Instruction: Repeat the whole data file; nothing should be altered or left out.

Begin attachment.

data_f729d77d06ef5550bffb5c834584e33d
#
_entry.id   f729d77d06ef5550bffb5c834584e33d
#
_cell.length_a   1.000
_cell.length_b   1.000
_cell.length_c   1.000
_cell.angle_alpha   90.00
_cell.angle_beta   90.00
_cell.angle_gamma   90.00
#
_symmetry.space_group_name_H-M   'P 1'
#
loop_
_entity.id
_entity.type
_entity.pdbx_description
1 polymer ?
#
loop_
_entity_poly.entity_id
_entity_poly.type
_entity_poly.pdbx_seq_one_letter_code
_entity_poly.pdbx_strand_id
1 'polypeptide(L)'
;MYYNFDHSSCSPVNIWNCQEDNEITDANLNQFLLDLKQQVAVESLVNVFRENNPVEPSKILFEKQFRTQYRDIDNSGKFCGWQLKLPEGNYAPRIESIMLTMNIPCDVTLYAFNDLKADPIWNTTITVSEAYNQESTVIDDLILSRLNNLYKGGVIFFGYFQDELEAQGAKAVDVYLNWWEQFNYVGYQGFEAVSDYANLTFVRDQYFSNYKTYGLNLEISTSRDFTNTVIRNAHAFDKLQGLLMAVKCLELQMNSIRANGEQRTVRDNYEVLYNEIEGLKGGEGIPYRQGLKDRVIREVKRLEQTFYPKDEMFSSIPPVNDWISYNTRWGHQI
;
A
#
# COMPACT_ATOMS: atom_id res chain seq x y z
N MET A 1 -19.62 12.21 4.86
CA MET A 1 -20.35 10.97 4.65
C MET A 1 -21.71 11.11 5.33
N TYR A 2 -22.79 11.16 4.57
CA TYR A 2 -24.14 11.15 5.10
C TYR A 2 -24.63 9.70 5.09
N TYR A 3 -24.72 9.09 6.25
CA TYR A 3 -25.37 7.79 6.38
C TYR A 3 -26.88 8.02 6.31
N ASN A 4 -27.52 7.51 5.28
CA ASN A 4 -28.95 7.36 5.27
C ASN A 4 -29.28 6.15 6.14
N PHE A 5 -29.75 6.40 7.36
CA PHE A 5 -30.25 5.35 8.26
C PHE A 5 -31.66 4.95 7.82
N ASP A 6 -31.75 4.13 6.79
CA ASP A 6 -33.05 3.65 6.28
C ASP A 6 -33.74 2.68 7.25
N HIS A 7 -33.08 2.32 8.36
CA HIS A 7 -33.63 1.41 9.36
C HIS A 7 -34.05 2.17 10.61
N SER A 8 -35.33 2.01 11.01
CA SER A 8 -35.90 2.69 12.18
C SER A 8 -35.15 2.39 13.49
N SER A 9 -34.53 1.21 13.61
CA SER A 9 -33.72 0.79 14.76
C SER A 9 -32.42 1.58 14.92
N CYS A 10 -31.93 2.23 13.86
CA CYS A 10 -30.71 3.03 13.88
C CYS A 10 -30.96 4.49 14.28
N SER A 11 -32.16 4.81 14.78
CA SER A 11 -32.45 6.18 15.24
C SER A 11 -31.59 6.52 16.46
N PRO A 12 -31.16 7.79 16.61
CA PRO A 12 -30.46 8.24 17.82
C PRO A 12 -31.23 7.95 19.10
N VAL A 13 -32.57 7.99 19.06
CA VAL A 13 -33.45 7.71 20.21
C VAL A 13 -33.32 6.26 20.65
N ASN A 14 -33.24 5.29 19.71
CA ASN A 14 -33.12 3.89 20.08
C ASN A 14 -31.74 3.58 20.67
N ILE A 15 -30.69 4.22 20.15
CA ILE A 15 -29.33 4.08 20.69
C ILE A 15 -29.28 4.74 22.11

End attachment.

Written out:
data_f729d77d06ef5550bffb5c834584e33d
#
_entry.id   f729d77d06ef5550bffb5c834584e33d
#
_cell.length_a   1.000
_cell.length_b   1.000
_cell.length_c   1.000
_cell.angle_alpha   90.00
_cell.angle_beta   90.00
_cell.angle_gamma   90.00
#
_symmetry.space_group_name_H-M   'P 1'
#
loop_
_entity.id
_entity.type
_entity.pdbx_description
1 polymer ?
#
loop_
_entity_poly.entity_id
_entity_poly.type
_entity_poly.pdbx_seq_one_letter_code
_entity_poly.pdbx_strand_id
1 'polypeptide(L)'
;MYYNFDHSSCSPVNIWNCQEDNEITDANLNQFLLDLKQQVAVESLVNVFRENNPVEPSKILFEKQFRTQYRDIDNSGKFCGWQLKLPEGNYAPRIESIMLTMNIPCDVTLYAFNDLKADPIWNTTITVSEAYNQESTVIDDLILSRLNNLYKGGVIFFGYFQDELEAQGAKAVDVYLNWWEQFNYVGYQGFEAVSDYANLTFVRDQYFSNYKTYGLNLEISTSRDFTNTVIRNAHAFDKLQGLLMAVKCLELQMNSIRANGEQRTVRDNYEVLYNEIEGLKGGEGIPYRQGLKDRVIREVKRLEQTFYPKDEMFSSIPPVNDWISYNTRWGHQI
;
A
#
# COMPACT_ATOMS: atom_id res chain seq x y z
N MET A 1 -19.62 12.21 4.86
CA MET A 1 -20.35 10.97 4.65
C MET A 1 -21.71 11.11 5.33
N TYR A 2 -22.79 11.16 4.57
CA TYR A 2 -24.14 11.15 5.10
C TYR A 2 -24.63 9.70 5.09
N TYR A 3 -24.72 9.09 6.25
CA TYR A 3 -25.37 7.79 6.38
C TYR A 3 -26.88 8.02 6.31
N ASN A 4 -27.52 7.51 5.28
CA ASN A 4 -28.95 7.36 5.27
C ASN A 4 -29.28 6.15 6.14
N PHE A 5 -29.75 6.40 7.36
CA PHE A 5 -30.25 5.35 8.26
C PHE A 5 -31.66 4.95 7.82
N ASP A 6 -31.75 4.13 6.79
CA ASP A 6 -33.05 3.65 6.28
C ASP A 6 -33.74 2.68 7.25
N HIS A 7 -33.08 2.32 8.36
CA HIS A 7 -33.63 1.41 9.36
C HIS A 7 -34.05 2.17 10.61
N SER A 8 -35.33 2.01 11.01
CA SER A 8 -35.90 2.69 12.18
C SER A 8 -35.15 2.39 13.49
N SER A 9 -34.53 1.21 13.61
CA SER A 9 -33.72 0.79 14.76
C SER A 9 -32.42 1.58 14.92
N CYS A 10 -31.93 2.23 13.86
CA CYS A 10 -30.71 3.03 13.88
C CYS A 10 -30.96 4.49 14.28
N SER A 11 -32.16 4.81 14.78
CA SER A 11 -32.45 6.18 15.24
C SER A 11 -31.59 6.52 16.46
N PRO A 12 -31.16 7.79 16.61
CA PRO A 12 -30.46 8.24 17.82
C PRO A 12 -31.23 7.95 19.10
N VAL A 13 -32.57 7.99 19.06
CA VAL A 13 -33.45 7.71 20.21
C VAL A 13 -33.32 6.26 20.65
N ASN A 14 -33.24 5.29 19.71
CA ASN A 14 -33.12 3.89 20.08
C ASN A 14 -31.74 3.58 20.67
N ILE A 15 -30.69 4.22 20.15
CA ILE A 15 -29.33 4.08 20.69
C ILE A 15 -29.28 4.74 22.11